LeBron James had been taking his time telling the Cavaliers he’d re-sign, though his agent rebuffing outside suitors sent a pretty clear message.
It has finally been sent directly to Cleveland.
Brian Windhorst of ESPN:
LeBron James has informed the Cleveland Cavaliers he will re-sign with the reigning NBA champions this summer but still has no timetable for negotiating or signing a deal, sources told ESPN.
Why wait? LeBron faces a decision: Make more this season on a two-year contract (not counting option years) that locks him into a 2017-18 salary or make less this season on a one-year deal and leave the door open for a bigger 2017-18 salary.
A lower-than-expected 2017-18 salary cap could push LeBron toward a two-year deal. Then again, the Collective Bargaining Agreement could be revised into a completely new system by then.
LeBron, a players union vice president, could have more information on the 2017 landscape later in the summer. He certainly won’t have less. So, he should take his time — just in case developments in CBA negotiations affect his decision.
Then, he can dictate his terms, because that’s how this will end: Rich Paul drawing up LeBron’s contract and the Cavs happily signing it no matter what it says.
If the Clippers trade Blake Griffin, they’ll be selling low on damaged goods.
That’s at least what one executive not with the Clippers wants you to believe.
Griffin injured his quad on Christmas, played in the playoffs knowing he could aggravate the injury, aggravated the injury, received bone-marrow treatment and will miss the Olympics.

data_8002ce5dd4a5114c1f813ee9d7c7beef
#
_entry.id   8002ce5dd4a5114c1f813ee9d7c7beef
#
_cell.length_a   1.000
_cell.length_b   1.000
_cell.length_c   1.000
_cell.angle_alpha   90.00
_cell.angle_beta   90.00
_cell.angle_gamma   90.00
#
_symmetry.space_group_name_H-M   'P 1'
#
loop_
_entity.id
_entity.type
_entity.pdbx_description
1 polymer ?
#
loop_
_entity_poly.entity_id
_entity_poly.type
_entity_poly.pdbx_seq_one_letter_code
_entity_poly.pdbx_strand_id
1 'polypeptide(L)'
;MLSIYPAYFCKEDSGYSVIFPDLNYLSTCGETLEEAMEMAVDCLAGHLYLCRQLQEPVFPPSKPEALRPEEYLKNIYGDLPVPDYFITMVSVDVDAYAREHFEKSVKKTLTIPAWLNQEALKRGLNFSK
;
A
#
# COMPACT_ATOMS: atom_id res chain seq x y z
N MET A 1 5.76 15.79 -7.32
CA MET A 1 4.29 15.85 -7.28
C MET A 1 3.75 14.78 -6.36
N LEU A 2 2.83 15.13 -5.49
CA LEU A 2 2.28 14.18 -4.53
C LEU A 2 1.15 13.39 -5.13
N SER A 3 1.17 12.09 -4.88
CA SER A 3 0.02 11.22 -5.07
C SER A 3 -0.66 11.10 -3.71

The sequence obviously damaged the Clippers’ playoff run and kept a good player off Team USA. But how significant will it be going forward?
Steve Bulpett of the Boston Herald:
But, according to one opposing team exec, there is another question with Griffin.
“I still think there’s a concern with his leg,” he said, referring to a partially torn left quad tendon that cost Griffin serious time last season and never fully healed before causing him to miss the end of the playoffs. He reportedly received a bone marrow injection following the season, which is keeping him off the U.S. Olympic team.
“We looked into him, and we’re hearing that’s a pretty serious thing,” the source continued. “I’m not saying you don’t go after him, but you’d better be really sure about that leg before you go making any big commitments.”
Griffin can and likely will opt out of his contract next summer. So — whether it’s the Clippers or another team — managing his future is tricky. If he gets healthy and plays well next season, you still have to sign him as an unrestricted free agent. If his injury derails him, the situation becomes even more potentially hazardous.
This might be someone just trying to drive down demand, either from the Clippers in a trade or Griffin in 2017 free agency. But the chance that this is honest insight from a team that extensively researched Griffin makes this report interesting.
The Bucks signed Greg Monroe to a max contract. They gave John Henson a four-year, $44 million extension.
And Miles Plumlee might have been their most effective center.
Plumlee, a barely discussed part of the Brandon Knight–Michael Carter-Williams trade, played little in Milwaukee and was shopped last season. Then he moved into the rotation, fit well and entered restricted free agency positioned to earn some money.